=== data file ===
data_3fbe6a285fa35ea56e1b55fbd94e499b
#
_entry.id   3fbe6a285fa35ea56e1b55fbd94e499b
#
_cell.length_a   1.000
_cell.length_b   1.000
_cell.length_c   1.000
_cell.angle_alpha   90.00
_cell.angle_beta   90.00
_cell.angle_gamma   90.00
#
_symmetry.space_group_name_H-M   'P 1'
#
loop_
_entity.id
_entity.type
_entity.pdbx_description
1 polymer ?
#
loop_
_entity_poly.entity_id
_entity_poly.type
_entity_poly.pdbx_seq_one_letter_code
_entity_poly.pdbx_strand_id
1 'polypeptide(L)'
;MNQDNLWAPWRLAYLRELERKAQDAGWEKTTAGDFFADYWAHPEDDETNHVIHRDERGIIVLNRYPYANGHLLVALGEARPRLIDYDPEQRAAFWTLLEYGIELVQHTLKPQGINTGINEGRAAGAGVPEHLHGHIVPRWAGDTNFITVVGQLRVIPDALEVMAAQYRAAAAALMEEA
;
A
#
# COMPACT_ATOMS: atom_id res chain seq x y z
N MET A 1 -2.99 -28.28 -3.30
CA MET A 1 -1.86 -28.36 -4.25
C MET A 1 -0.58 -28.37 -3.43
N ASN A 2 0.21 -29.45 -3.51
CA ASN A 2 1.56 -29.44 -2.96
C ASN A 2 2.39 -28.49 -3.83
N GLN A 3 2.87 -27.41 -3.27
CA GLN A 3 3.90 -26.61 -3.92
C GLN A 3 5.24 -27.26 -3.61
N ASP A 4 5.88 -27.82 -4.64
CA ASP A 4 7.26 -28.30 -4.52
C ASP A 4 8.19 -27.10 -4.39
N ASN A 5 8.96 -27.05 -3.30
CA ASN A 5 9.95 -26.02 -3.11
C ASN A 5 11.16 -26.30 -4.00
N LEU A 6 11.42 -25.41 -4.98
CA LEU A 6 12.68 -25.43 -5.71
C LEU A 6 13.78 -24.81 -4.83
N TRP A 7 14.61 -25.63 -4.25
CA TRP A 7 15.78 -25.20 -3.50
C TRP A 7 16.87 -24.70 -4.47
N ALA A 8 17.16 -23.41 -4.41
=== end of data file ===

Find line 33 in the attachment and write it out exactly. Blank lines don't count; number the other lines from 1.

C MET A 1 -0.58 -28.37 -3.43